Anti-Israel attitudes reached a boiling point in July 2011 after Israel killed five Egyptian border guards while in pursuit of militants, who had entered southern Israel, killed eight Israelis, then smuggled themselves back into Gaza. On August 20, The Jerusalem Post reported on Israeli Defense Minister Ehud Barak’s, lament that “Israel regrets the deaths of the Egyptian officers that occurred during the attacks along the Egyptian-Israeli border.”  However, two days later, Barak clarified on Israeli television that this did not constitute an official apology: “I didn’t apologize to Egypt, I expressed regret.” 
In the absence of an official Israeli apology, the SCAF attempted to alleviate Egyptian anger by announcing on August 22 that its military junta remained in firm control of the security in Sinai and pledged it would do more to protect Egypt’s sovereignty. However, this symbolic response did not satisfy the demands of the Egyptian people. On September 9, an angry mob of protestors chanting, Allahu Akbar (God is the Greatest), stormed the Israeli Embassy in Cairo. Israeli diplomats were evacuated and a definitive date has not been announced for their return.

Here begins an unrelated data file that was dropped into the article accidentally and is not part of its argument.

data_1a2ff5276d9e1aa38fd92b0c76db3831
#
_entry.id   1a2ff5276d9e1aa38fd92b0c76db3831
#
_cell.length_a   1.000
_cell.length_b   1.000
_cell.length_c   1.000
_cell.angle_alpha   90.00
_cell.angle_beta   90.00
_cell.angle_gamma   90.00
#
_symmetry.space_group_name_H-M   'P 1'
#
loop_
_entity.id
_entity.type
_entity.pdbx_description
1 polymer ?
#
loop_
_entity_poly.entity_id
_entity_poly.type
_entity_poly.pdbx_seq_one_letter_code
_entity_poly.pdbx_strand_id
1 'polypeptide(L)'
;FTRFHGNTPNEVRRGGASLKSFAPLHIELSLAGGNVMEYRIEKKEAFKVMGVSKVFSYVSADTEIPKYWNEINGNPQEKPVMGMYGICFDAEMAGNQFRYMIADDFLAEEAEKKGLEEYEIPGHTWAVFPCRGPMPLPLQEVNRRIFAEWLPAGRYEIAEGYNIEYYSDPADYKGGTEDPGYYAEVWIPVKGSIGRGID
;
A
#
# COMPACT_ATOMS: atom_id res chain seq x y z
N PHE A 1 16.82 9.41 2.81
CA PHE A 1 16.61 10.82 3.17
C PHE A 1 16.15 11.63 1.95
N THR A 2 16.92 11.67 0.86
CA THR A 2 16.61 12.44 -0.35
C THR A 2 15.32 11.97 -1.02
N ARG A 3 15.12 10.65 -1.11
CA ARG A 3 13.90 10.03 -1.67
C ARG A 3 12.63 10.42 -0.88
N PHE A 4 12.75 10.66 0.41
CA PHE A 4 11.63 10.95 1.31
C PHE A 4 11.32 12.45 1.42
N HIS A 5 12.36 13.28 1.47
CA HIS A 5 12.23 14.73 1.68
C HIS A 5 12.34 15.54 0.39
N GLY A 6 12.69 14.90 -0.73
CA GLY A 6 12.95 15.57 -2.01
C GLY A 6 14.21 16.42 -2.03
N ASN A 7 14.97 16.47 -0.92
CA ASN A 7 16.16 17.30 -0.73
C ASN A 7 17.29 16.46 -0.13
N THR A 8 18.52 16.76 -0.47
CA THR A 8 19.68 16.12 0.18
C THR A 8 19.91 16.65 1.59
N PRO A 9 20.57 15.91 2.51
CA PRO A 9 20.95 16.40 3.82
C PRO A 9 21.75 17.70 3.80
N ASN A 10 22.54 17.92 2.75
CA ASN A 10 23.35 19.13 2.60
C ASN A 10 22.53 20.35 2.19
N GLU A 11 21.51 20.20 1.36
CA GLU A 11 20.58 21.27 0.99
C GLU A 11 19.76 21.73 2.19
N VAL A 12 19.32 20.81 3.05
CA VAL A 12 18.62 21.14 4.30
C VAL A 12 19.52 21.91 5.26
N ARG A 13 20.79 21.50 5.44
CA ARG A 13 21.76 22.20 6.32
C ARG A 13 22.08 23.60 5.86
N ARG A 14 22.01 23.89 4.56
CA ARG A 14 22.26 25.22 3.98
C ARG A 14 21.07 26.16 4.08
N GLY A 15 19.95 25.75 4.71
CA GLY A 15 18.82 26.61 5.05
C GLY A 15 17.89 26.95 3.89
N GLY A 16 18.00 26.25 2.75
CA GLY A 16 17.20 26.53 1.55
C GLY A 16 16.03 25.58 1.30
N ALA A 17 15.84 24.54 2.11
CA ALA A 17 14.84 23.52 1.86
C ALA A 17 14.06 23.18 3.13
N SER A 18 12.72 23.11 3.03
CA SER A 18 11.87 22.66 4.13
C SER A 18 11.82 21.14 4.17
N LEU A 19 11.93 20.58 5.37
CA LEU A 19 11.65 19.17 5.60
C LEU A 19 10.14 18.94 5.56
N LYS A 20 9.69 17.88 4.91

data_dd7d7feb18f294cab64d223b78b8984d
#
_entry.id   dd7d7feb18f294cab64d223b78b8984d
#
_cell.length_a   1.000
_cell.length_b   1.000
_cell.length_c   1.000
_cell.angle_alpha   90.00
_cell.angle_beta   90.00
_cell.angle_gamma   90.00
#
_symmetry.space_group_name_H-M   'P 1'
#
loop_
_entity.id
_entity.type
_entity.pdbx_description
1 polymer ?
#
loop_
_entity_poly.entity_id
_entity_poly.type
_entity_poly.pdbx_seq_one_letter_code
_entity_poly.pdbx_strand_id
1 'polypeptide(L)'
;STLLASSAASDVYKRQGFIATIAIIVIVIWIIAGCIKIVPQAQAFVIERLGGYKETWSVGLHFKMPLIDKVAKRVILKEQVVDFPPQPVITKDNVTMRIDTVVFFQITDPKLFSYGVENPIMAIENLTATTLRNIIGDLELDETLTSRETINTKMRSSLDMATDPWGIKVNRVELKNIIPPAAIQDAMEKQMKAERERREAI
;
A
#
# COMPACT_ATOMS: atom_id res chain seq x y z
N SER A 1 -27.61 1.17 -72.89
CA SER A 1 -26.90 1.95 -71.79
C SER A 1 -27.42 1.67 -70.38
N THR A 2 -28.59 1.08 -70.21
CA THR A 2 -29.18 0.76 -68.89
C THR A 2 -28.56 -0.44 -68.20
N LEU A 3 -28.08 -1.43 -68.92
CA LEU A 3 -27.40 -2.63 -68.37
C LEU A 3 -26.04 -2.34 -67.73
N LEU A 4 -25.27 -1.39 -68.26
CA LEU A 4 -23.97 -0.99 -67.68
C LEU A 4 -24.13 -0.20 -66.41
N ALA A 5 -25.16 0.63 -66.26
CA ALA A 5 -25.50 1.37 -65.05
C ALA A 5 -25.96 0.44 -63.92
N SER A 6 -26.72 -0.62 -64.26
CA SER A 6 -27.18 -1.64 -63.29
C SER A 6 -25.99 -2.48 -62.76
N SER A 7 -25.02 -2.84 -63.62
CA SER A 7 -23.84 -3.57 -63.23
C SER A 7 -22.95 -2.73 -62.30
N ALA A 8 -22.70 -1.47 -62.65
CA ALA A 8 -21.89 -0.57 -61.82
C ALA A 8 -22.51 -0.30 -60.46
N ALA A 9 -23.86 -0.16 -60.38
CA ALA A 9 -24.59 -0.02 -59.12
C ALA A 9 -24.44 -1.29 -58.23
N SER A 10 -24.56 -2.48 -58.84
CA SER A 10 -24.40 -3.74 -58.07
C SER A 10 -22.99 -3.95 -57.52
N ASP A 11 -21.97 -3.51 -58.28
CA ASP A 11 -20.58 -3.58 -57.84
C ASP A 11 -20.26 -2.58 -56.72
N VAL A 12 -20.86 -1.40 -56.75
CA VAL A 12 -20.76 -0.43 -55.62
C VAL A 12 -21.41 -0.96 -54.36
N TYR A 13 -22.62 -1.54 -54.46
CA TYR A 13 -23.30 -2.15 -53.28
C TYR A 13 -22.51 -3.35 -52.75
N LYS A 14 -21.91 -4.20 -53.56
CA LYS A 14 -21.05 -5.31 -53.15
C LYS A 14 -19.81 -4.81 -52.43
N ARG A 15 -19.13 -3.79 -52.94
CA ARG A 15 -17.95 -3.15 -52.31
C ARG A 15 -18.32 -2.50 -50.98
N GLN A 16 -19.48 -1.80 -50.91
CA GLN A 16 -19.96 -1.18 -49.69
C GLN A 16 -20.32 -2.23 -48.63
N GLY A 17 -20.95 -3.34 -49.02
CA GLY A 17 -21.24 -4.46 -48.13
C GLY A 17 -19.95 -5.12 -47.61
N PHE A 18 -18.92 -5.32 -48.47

Secular and liberal Egyptians have tended to denounce the embassy attack as a violation of legal principles, while Islamist Egyptians have tended to justify and praise it. On September 10, the Egyptian journalist Issandr el-Amrani wrote on his popular blog, The Arabist, that while he continues to hold anti-Israel proclivities, he denounced the attack as “illegal,” which constituted a “poor sense of strategy and priority.”  The Egyptian political scientist, Amr Hamzawy, also condemned the attack as “unacceptable,” and asserted that violence against foreign diplomats—even of an enemy state—was counterproductive. While most Egyptian political parties criticized the SCAF for failing to secure the border with Israel, most refrained from directly criticizing the attack against the Israeli Embassy. However, the Egypt Freedom Party (misr al-hurriyya), a social-democratic party formed in May, condemned the attack “for violating the principles of peaceful protests” and “demanded a full investigation” of the incident in compliance with the rule of law.